Oubas Knitwear


Its been a little while since I shared a creative post. I absolutely love talking to people about things that make them tick, their passions. And, quite honestly, what excites me most is creativity in all forms, people making something from component parts, whether they be clay, paint, yarn or anything in-between.

Today I am sharing a conversation with Kate of Oubas Knitwear. I think her designs are simply beautiful, from wraps to homewares by way of a hat and gloves or several – I hope you’ll agree. As always though I will let Kate do the talking…

please introduce yourself

Hello! I’m Kate, I’m 29 and live and work in rural Cumbria. When I’m not designing and making I love getting outdoors and exploring—myself and partner Sam have a black Labrador Bella who either comes to the studio with me, or goes to Wasdale in the Western Lake District with Sam (he works for the National Trust).

Oubas is based in a studio in the village of Witherslack. Here is almost a second home to me, and is where the majority of the knitwear is made. There are other workshops around me, and the unit where I work is part of a large country house which has been converted into business units/art studios. It’s a little community.

tell us a little about Oubas Knitwear and how it began

It all stems from a desire to create clothing in a slower, more thoughtful way, to take time over making and explore a design journey. I studied at Winchester School of Art, and at the time read a lot around the negative impact the fashion industry has both on the environment and humanity. Particularly resonating was the book ‘Design Journeys’ by Kate Fletcher; I remember it really making me think about slow fashion, local products, and about the change which needed to come around. I thought about what was on the high street as a young adult, and where and how clothing was made.

I worked for TOAST in south Wales after graduation, and then moved back to Cumbria to found my own label, producing garments in a studio on old knitting machines, and connecting directly with customers and the community around me.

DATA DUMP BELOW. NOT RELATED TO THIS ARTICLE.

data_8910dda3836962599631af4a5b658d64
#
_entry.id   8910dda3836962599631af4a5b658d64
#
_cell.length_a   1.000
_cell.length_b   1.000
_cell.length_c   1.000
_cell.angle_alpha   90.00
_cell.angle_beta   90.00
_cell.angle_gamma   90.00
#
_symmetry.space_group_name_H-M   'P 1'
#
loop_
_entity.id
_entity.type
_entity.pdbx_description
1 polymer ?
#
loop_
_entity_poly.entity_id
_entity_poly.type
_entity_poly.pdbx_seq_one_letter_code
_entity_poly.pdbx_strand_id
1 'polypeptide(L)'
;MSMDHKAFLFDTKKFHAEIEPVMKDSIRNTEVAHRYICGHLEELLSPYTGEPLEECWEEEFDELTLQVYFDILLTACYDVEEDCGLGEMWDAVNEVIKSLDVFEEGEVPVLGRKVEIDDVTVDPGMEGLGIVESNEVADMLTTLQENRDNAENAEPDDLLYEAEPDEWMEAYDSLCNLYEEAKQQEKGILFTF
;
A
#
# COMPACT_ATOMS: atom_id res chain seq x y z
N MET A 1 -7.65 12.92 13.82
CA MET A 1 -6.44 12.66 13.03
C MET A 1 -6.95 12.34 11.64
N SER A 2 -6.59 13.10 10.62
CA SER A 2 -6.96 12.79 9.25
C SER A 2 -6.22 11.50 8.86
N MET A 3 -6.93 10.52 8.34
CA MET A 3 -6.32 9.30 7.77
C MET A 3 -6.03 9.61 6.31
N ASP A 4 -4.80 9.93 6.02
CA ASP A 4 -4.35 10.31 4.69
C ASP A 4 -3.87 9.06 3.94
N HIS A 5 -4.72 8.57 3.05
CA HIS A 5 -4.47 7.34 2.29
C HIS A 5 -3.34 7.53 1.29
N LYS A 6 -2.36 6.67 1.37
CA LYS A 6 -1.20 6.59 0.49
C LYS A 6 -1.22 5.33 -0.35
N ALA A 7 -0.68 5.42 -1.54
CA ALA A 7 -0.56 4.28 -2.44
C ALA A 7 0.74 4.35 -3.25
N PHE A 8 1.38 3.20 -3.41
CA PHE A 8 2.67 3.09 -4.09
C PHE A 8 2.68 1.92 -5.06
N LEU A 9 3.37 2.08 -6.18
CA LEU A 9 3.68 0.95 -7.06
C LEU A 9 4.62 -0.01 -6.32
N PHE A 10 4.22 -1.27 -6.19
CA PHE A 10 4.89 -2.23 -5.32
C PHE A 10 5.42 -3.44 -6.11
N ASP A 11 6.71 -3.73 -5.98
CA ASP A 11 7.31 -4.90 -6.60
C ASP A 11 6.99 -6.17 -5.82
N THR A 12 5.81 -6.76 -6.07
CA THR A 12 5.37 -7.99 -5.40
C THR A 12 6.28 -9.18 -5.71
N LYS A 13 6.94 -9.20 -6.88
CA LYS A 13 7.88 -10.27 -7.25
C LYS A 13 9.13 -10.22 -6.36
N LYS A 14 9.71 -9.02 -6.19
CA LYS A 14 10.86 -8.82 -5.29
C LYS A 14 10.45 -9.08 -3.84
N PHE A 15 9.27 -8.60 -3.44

please tell us about your company ethos

The core value of Oubas Knitwear is to create quality, well designed pieces, which are made in Britain using the finest yarns and materials. With a focus on craftsmanship and traditional techniques. We share with our customers a strong desire to buy well, and to invest in products that are of good quality, and are beautiful due to being made of natural materials. This creates an ethos of buying less and looking after what you have.

What inspires you?

I’m inspired by people who question the status-quo and who are passionate about what they do. I’m inspired by other designers and makers and the resurgence that this is having recently. It’s really exciting.

I look all the time at design outside of the knitwear world – I tend not to look a lot at knitwear design! If I do then I look towards heritage pattern, a lot of eastern European patterns, from Estonia/Latvia.
The clean, subtle lines found in Scandinavian furniture design, the Japanese philosophy of Wabi-Sabi; that life is a journey and that there is beauty in it’s imperfections. I’m inspired by the beauty found in the every day. Whether that’s small details, like the moment of pouring milk in your tea or coffee and watching it cloud and swirl, or looking closely at colours and forms in nature, and in landscape. I like the contrast between an expanse of land and sky, and then looking closely at lichens and details.

please tell us a little about your creative process

Ideas may start slowly, and form from shapes I wear or ideas of colours and patterns I’ve seen in details around me. Sometimes this can be a surprisingly quick process, as I realise that subconsciously whilst I work/knit, I’ve been thinking things over and designing in my mind.

I’d sketch up a shape first, and work out how it would knit, in panels, the direction of the knit etc. I work out the details of construction and how it would fall on the body. With patterns I sketch them out on squared paper first, and then make sure they’ll repeat when put into a larger fabric.

I work on a fine gauge industrial knitting machine, which was reconditioned for us in 2012 and brought down from Hawick to the studio. I also have a few standard gauge machines, and a linker which sews the panels of knit together using yarn instead of thread. This linking process catches each stitch and creates a neat finished edge.

Often products are made 2 or 3 times before the pattern is set and it’s produced and part of the collection. Some pieces we have produced in limited runs in Scottish mills, which is a great way to keep learning and exploring our possibilities, and to work in collaboration with really skilled technicians and craftspeople. It’s important for me to keep these skills alive.

and finally, where can we find your beautiful knits?

The current collection can be found online at
We’re also at shows through the year and sell through a select number of stockists who share our values, which we’re looking to grow over the next few months and into next year.


After Kate and I first chatted she shared with me this beautiful video.  So much of Kate’s ethos resonates with me and I really hope it does with you too.

J x

Images in this post as follows: –

1, 2 & 4 ©Rachel Hayton Photography

3, 5 & film ©Gokotta Film